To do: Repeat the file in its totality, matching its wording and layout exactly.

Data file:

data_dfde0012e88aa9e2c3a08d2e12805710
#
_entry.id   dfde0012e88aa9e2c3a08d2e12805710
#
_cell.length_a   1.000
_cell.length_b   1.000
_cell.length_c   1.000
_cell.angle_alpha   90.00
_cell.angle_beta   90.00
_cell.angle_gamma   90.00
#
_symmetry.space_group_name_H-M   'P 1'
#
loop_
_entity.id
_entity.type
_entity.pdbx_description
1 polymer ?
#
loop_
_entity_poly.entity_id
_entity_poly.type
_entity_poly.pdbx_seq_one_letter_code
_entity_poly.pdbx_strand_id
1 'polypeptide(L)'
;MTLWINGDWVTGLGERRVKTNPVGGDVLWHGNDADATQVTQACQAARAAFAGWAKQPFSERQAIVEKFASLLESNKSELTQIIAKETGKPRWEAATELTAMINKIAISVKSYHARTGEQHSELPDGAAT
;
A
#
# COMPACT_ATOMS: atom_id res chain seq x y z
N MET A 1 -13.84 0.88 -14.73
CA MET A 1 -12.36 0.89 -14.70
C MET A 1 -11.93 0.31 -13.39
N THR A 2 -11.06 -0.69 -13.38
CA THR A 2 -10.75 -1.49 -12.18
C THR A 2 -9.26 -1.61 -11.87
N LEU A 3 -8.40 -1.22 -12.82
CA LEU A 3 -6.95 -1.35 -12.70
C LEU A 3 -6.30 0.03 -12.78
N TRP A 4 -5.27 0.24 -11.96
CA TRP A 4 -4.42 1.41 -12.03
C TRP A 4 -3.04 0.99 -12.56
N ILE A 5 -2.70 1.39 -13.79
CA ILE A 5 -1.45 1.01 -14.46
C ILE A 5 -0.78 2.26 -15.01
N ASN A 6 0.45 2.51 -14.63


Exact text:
data_dfde0012e88aa9e2c3a08d2e12805710
#
_entry.id   dfde0012e88aa9e2c3a08d2e12805710
#
_cell.length_a   1.000
_cell.length_b   1.000
_cell.length_c   1.000
_cell.angle_alpha   90.00
_cell.angle_beta   90.00
_cell.angle_gamma   90.00
#
_symmetry.space_group_name_H-M   'P 1'
#
loop_
_entity.id
_entity.type
_entity.pdbx_description
1 polymer ?
#
loop_
_entity_poly.entity_id
_entity_poly.type
_entity_poly.pdbx_seq_one_letter_code
_entity_poly.pdbx_strand_id
1 'polypeptide(L)'
;MTLWINGDWVTGLGERRVKTNPVGGDVLWHGNDADATQVTQACQAARAAFAGWAKQPFSERQAIVEKFASLLESNKSELTQIIAKETGKPRWEAATELTAMINKIAISVKSYHARTGEQHSELPDGAAT
;
A
#
# COMPACT_ATOMS: atom_id res chain seq x y z
N MET A 1 -13.84 0.88 -14.73
CA MET A 1 -12.36 0.89 -14.70
C MET A 1 -11.93 0.31 -13.39
N THR A 2 -11.06 -0.69 -13.38
CA THR A 2 -10.75 -1.49 -12.18
C THR A 2 -9.26 -1.61 -11.87
N LEU A 3 -8.40 -1.22 -12.82
CA LEU A 3 -6.95 -1.35 -12.70
C LEU A 3 -6.30 0.03 -12.78
N TRP A 4 -5.27 0.24 -11.96
CA TRP A 4 -4.42 1.41 -12.03
C TRP A 4 -3.04 0.99 -12.56
N ILE A 5 -2.70 1.39 -13.79
CA ILE A 5 -1.45 1.01 -14.46
C ILE A 5 -0.78 2.26 -15.01
N ASN A 6 0.45 2.51 -14.63